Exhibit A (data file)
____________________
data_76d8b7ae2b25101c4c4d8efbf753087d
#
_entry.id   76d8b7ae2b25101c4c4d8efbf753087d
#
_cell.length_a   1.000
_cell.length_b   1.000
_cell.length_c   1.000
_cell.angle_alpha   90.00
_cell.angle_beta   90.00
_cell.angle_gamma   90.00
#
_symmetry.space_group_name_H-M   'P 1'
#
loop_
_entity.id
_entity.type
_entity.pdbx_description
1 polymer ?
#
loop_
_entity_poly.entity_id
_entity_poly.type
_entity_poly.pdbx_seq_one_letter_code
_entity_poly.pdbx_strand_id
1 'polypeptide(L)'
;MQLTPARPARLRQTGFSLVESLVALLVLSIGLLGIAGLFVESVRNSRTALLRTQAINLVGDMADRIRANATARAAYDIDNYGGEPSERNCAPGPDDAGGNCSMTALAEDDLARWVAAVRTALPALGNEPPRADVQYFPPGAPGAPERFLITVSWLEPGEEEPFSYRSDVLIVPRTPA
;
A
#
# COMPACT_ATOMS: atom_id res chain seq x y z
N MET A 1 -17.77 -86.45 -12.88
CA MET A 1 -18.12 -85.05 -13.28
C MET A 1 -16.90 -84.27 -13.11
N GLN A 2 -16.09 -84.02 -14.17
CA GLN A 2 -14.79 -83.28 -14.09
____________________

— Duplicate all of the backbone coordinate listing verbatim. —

data_76d8b7ae2b25101c4c4d8efbf753087d
#
_entry.id   76d8b7ae2b25101c4c4d8efbf753087d
#
_cell.length_a   1.000
_cell.length_b   1.000
_cell.length_c   1.000
_cell.angle_alpha   90.00
_cell.angle_beta   90.00
_cell.angle_gamma   90.00
#
_symmetry.space_group_name_H-M   'P 1'
#
loop_
_entity.id
_entity.type
_entity.pdbx_description
1 polymer ?
#
loop_
_entity_poly.entity_id
_entity_poly.type
_entity_poly.pdbx_seq_one_letter_code
_entity_poly.pdbx_strand_id
1 'polypeptide(L)'
;MQLTPARPARLRQTGFSLVESLVALLVLSIGLLGIAGLFVESVRNSRTALLRTQAINLVGDMADRIRANATARAAYDIDNYGGEPSERNCAPGPDDAGGNCSMTALAEDDLARWVAAVRTALPALGNEPPRADVQYFPPGAPGAPERFLITVSWLEPGEEEPFSYRSDVLIVPRTPA
;
A
#
# COMPACT_ATOMS: atom_id res chain seq x y z
N MET A 1 -17.77 -86.45 -12.88
CA MET A 1 -18.12 -85.05 -13.28
C MET A 1 -16.90 -84.27 -13.11
N GLN A 2 -16.09 -84.02 -14.17
CA GLN A 2 -14.79 -83.28 -14.09